Tuesday, March 04, 2008

the 2008 oscars: my 1/50 of a U.S. dollar

So, it's been now just over a week since the Oscars have come and gone, and like I have most years, this year I holed up beside my TV with wine and white trash picnic food. The hullabaloo about "will there or won't there be an Oscars this year?!?" because of the increasingly self-indulgent WGA strike seemed like such a moot point. Like all things in the media (re: Clinton vs. Obama), it was being made a much bigger deal than it actually was. Once upon a time, the Oscars wasn't even televised at all, so why would there be concern? If actors threaten not to show up because of the strike.... then don't televise it! Let them have the damn ceremony anyway. It would be better than the embarrassing auto-fellatio of the Golden Globes "press conference" this year which announced the winners in lieu of the typical drinking party. I couldn't get past more than five minutes of that without my stomach turning.

But I'm beating a dead horse. These were all potential snags which in the end didn't happen. The Oscars was its usual slightly-boring self (hence the necessity for wine and frito pie). Everyone got prettied up, awards went to mostly everyone that was expected (bravo to you people who chose Tilda Swinton in your respective Oscar pools), the hosting and presentation of awards was unmemorable, blah blah blah.

And now, my belated thoughts on some of the movies that were nominated and awarded:

*** Cate Blanchett. It’s no secret I love her. That said, I thought I’m Not There was kind of slow, maybe too self-indulgent with it’s Bob-Dylan-but-wait-it’s-not-Bob-Dylan premise, and too much a blitz of ACTING!!! on behalf of each and every one of the main cast. So, I thought her performance in the film was more of a hat-trick (re: acting for the sake of acting) than something passionate and transcendent. Also: Why is everyone hating on Elizabeth: The Golden Age? The movie, folks, really wasn’t terrible at all, but people felt the need to beat up on it anyway. That, and Blanchett’s fiery performance plays as a nice evolution from the first Elizabeth and was certainly deserving of the nomination she got. (Oscar trivia: Three women over the last twenty-ish years to be nominated for Best Actress and Best Supporting Actress in the same year (Sigourney Weaver, Julianne Moore, and this year Cate Blanchett) have had a three-for-three losing streak. All the men who’ve been nominated twice for acting in the Oscars' history, though, have won at least one of their categories.)

*** Juno. Cute movie. I quite liked it. Best Picture worthy? Hell no. I find it somewhat disturbing that when teenage pregnancy is depicted on film or television, it’s usually a cute romp (re: Saved!, Juno).... except that’s almost resolutely NOT how it happens in real life. I think it’d be a bigger challenge to show how teenage pregnancy actually plays, sans the usual sass-talking precocious teenager. I’m getting a little tired of too-wise-for-their-age acid-tongued teens in movies; I think they show up so much because that’s how writers and producers wished they were as teenagers, and not a reflection of how the vast majority of teenagers actually are. My marks against Juno are mostly about the quippy dialogue (aside from Dwight Schrute playing Dwight Schrute, a character that doesn’t even belong in the world that Juno establishes, and is one of the most derailing openings to a movie I have ever seen).... most reviled by me is the line “honest to blog”, which I have a hard time hearing aloud let alone allowing myself to believe that kids think that that’s cool to say. Also: Diablo Cody, writer of Juno, wins Best Original Screenplay, and accepts the award dressed like Pebbles Flintstone. Last week’s "Saturday Night Live" offered a brilliant parody during Ellen Page’s (star of Juno, host of last week’s "SNL") opening monologue, with Andy Samberg dressed in Diablo Cody drag. Samberg’s firing of the tiresome over-witty dialogue from Juno (including “honest to blog”) was pitch-perfect, and offered a much needed lambaste of a film whose detractors have been driven into hiding.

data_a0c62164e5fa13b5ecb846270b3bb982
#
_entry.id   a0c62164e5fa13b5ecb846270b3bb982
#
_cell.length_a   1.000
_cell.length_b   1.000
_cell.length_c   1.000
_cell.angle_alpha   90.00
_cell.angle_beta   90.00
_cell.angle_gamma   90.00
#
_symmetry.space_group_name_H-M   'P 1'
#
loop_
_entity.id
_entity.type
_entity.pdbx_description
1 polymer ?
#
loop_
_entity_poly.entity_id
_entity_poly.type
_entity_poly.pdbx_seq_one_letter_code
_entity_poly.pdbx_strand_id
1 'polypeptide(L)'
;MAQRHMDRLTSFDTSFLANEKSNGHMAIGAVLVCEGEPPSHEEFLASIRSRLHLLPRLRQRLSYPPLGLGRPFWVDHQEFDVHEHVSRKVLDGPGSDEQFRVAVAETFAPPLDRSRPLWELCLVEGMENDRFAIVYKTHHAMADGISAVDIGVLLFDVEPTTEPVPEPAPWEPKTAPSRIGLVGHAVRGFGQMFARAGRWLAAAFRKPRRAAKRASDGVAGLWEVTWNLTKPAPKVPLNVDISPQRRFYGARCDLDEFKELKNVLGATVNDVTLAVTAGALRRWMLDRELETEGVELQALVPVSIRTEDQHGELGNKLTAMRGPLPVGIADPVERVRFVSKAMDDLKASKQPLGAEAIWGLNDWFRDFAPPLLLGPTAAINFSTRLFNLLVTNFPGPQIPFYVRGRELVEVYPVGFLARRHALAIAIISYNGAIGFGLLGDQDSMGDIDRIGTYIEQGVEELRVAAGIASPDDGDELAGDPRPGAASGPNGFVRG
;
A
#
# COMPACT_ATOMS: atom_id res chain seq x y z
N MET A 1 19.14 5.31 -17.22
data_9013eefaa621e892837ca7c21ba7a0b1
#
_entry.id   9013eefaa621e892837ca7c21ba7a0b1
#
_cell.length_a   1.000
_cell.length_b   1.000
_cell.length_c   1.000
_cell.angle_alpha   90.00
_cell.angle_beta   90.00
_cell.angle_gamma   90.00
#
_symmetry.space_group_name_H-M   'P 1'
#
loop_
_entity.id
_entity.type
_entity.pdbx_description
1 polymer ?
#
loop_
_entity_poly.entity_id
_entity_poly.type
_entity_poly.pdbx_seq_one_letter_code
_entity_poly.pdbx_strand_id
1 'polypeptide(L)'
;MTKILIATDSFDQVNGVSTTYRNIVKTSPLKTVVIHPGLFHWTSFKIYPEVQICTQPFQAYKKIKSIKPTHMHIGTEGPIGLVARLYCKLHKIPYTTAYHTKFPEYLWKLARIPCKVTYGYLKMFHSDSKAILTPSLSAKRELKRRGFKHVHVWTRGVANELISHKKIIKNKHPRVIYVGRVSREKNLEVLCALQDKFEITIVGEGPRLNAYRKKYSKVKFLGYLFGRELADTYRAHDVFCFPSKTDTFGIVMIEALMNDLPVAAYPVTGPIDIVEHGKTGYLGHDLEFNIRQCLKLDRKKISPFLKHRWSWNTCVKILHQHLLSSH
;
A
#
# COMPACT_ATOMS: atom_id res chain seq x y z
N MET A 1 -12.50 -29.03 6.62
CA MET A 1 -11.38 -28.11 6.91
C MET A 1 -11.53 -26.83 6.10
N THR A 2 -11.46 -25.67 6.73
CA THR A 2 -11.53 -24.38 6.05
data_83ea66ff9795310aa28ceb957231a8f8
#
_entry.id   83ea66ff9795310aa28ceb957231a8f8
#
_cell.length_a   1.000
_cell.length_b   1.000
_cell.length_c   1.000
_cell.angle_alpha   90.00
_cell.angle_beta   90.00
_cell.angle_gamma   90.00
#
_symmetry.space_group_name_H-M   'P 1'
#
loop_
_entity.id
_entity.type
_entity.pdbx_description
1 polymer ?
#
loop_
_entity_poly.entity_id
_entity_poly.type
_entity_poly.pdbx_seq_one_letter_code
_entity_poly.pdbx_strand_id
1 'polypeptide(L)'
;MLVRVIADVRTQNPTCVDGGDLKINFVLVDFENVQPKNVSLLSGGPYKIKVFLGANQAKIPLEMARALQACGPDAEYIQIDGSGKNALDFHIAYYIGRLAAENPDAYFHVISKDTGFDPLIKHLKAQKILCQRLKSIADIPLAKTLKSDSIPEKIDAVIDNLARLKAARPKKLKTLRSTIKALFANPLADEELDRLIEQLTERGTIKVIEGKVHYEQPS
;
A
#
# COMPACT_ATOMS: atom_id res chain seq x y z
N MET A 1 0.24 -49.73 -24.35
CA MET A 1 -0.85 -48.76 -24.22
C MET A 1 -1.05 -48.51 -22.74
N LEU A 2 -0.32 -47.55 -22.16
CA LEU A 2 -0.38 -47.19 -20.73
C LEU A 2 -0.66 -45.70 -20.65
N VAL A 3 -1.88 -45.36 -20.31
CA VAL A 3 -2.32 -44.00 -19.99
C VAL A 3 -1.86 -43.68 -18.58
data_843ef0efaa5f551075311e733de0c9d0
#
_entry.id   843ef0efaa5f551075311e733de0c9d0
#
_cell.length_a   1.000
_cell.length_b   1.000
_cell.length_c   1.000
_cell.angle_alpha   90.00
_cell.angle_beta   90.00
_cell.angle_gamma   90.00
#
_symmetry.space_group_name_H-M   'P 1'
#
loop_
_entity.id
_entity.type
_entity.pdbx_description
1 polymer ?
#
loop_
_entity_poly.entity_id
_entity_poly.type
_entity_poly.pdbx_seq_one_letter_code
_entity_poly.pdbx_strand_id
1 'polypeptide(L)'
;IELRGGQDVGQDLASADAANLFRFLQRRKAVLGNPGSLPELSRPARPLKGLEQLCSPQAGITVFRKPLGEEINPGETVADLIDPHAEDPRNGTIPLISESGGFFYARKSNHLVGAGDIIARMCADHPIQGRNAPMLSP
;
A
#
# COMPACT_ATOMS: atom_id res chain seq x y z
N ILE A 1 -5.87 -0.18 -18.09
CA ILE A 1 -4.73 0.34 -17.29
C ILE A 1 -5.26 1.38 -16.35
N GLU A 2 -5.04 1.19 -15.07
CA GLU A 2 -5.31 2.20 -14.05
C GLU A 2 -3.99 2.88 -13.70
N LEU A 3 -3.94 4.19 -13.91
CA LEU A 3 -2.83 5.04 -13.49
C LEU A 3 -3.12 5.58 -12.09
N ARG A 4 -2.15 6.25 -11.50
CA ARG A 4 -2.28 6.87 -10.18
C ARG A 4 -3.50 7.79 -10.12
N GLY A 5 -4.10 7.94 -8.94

*** Tilda Swinton. Great actress. She looked like a cadaver.

*** No Country For Old Men. Great movie. Even greater book. Nice to see Cormac McCarthy in the audience be the first to stand and applaud for them.... because it’s his story, after all. Too bad the Coen Brothers won Best Adapted Screenplay.... the adaptation is so faithful they practically dropped McCarthy’s book into an automatic screenplay generator. I think another film deserved the award instead (Away From Her, anyone?).

*** Gary Busey kissed Jennifer Garner’s neck on the red carpet. Inappropriate: absolutely. Reflection of what we all deep-down wanted to do: absolutely.

In other news, I’m (hopefully) jumping back on the blog wagon after a hiatus to be a writer. Now the book is done, so I can turn my writerly hobby to more cynical pursuits.